This lecture is about communication in various contexts in data science. It first provides four general principles of communication, then discusses some strategies that implement these principles, and finally examines how these suggestions apply in a few examples. The primary reference is Trees, Maps and Theorems by Jean-luc Doumont and other references are listed at the bottom of the page.

Effective communication is optimization under constraints. – Trees, Maps and Theorems

What makes for effective communication is context dependent; the context determines the constraints. The context often depends upon:

  • Audience (business executives, data scientists, etc)
  • Medium (slide show, text document, etc)
  • Purpose (convey results, impress an employer, etc)
  • Content (we built a predictive model, drug A doesn’t work, etc)
  • Time (do you have a day or a week to prepare?)

Communicating well is challenging and takes lots of practice. In my experience communication involves design, engineering and empathy as well as the ability to work with words. In data science it requires the ability to work in different mediums, for example:

  • Written document
  • Static visualizations
  • Dynamic visualizations
  • Interactive application (e.g. Shiny)
  • Slideshow
  • Web page
  • Speaking
  • Literate programming (e.g. R Markdown)

The principles discussed in this lecture apply to all of these mediums. These principles also apply to more contexts than just presenting results:

  • Coding an algorithm (other people, including a future you, need to be able to understand your code)
  • Coordinating with collaborators
  • Asking for help

Four general principles for commuication

This section presents four general rules for communicating effectively:

  1. Adapt to your audience.
  2. Maximize the signal to noise ratio.
  3. Use effective redundancy.
  4. There are usually trade-offs

The first three of these come from Trees, Maps and Theorems (these rules might remind you of information and coding theory). They are general principles which apply to many different contexts.

1. Adapt to your audience

Adapting to the audience means you take responsibility for the success or failure of your message reaching the audience. It comes naturally to us; you talk to your parents differently from how you talk to your best friend. The act of adapting requires empathy; you have to understand how the recipient perceives the information you are conveying. Adapting also requires some persistence; if the first strategy does not succeed then try another one.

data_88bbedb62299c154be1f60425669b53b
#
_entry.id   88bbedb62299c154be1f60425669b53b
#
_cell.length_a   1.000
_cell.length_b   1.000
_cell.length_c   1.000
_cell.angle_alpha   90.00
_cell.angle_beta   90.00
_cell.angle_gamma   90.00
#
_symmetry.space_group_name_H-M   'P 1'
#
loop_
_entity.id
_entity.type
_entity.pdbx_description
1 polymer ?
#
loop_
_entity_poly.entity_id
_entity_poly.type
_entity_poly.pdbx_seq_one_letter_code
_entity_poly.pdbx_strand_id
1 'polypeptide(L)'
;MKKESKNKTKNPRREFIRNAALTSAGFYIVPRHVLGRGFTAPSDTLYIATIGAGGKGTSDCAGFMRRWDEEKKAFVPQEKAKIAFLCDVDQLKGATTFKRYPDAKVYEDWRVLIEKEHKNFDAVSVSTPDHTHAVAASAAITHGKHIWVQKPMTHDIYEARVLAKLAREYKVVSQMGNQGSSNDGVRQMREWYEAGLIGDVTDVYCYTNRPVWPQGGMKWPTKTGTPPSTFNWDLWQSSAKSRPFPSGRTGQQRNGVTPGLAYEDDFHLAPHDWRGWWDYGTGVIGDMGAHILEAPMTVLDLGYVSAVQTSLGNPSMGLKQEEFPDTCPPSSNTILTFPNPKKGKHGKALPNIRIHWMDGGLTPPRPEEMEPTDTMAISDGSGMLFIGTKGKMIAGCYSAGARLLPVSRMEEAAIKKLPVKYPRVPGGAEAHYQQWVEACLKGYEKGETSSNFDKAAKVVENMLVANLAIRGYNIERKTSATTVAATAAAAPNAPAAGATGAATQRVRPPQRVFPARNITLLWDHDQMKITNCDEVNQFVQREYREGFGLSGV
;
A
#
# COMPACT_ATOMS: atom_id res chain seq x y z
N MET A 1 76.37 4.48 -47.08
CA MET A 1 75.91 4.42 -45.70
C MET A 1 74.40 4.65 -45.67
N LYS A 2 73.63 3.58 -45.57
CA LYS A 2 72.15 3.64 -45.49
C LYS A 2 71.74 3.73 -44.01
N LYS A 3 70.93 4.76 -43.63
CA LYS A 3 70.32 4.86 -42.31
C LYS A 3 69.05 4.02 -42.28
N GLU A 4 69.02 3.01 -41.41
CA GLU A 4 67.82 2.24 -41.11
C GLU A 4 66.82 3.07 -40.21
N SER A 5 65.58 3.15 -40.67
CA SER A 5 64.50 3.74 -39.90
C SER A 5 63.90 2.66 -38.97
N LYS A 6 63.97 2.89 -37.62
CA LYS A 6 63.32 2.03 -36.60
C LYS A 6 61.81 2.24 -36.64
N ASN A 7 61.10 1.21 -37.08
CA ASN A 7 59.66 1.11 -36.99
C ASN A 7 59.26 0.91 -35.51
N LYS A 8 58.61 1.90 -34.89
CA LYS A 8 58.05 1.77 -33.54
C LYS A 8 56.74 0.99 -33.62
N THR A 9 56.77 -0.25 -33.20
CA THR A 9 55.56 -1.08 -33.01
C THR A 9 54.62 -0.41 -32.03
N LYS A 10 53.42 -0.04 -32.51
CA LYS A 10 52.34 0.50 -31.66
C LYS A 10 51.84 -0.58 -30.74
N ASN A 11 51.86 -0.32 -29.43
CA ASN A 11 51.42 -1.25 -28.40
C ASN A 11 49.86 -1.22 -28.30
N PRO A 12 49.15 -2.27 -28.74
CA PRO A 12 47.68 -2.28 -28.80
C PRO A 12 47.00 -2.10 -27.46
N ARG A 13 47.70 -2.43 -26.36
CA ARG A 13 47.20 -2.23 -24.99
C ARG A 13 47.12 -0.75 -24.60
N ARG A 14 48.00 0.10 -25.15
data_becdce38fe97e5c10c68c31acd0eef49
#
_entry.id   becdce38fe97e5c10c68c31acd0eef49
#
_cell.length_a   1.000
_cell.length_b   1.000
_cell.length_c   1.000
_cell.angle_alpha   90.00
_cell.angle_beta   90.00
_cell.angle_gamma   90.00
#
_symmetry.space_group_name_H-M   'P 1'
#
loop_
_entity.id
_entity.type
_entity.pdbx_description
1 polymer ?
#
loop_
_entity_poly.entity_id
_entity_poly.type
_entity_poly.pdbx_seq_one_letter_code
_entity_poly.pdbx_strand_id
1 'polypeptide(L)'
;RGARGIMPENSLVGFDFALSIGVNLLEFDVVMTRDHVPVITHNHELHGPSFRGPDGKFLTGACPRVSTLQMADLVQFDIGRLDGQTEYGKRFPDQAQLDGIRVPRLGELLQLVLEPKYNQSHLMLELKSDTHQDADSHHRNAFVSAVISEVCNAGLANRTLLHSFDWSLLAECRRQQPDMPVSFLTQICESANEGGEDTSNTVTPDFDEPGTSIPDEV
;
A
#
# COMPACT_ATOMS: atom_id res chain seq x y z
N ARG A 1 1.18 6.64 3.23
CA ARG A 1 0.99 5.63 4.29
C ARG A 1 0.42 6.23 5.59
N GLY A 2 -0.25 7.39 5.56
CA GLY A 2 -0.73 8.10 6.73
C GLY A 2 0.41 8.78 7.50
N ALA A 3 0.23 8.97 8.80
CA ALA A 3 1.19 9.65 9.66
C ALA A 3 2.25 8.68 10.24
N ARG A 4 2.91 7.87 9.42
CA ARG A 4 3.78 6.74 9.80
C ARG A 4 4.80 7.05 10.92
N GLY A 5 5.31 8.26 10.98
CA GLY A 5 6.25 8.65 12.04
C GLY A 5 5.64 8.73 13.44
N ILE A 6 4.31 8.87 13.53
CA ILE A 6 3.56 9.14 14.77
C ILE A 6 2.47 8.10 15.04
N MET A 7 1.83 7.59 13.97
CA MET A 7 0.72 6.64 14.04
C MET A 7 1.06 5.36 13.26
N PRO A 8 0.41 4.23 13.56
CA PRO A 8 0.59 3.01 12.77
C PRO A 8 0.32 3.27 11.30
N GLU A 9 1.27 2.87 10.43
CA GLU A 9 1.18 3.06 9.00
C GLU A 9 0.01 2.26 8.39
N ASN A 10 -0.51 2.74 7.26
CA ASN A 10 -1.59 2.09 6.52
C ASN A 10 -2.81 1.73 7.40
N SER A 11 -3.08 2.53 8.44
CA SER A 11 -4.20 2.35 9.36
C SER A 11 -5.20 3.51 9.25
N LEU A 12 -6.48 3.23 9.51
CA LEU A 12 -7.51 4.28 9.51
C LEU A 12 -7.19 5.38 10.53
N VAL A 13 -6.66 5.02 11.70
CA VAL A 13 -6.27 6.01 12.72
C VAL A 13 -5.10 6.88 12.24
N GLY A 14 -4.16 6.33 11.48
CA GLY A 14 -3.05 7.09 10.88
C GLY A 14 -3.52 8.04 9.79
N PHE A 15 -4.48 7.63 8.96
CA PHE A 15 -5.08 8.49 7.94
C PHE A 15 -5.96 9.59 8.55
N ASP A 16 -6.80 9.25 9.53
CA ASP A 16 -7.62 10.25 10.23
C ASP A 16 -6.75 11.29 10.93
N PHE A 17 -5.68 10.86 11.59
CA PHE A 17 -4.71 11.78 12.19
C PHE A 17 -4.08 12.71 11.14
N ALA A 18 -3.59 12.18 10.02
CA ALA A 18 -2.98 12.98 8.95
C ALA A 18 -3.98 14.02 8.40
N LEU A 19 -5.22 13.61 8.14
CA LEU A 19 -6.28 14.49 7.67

Adapting is partially an act of generosity. How many hours of your life have been wasted sitting through a lecture that you didn’t get much out of? However, communicating well is also beneficial to your career.

Much like being customer-minded in business or being user-friendly in software development, adapting to one’s audience is really a question of effectiveness more than one of selflessness. – Trees, Maps and Theorems

Understanding who is in the audience is a critical step. Some common types of audience members you may face include:

  • Familiar or unfamiliar with the topic
  • Technical or non-technical
  • Expert in the topic at hand or in a similar but distinct topic
  • Native or non-native language speakers
  • Interested or uninterested in the topic

Many audiences are heterogenous which presents an extra challenge.

2. Maximize the signal to noise ratio

Nothing is neutral in communication. – Trees, Maps and Theorems

The audience sees every dot in a graphic and hears every word you speak. Anything that does not convey your message to the audience hampers your message. Often message optimization is more about minimizing noise than maximizing signal.

For visualization, simple and focused is often better than fancy and detailed. For example watch the progression of a poor graphic to an effective graphic in this blog post.

Documents/presentations/webpages should be consistent and minimal. All formatting (font, text size, structure, webpage style, graph colors, etc) should remain uniform throughout. Changes in formatting will draw the audience’s attention so use it selectively. Similarly, bolding and emphasis words (very, really, etc) should be used only occasionally.

Optimizing a message’s delivery first requires a clear understanding of exactly what the message is. Figuring out your thesis is not always easy; it sometimes takes several rounds of revision to home in on and understand your thesis.

3. Use effective redundancy

If you convey your message via multiple channels the audience has more than one chance to understand the message. When I lecture in class I communicate orally and visually (with a slideshow). A stop sign conveys its message in three ways: color, text and shape.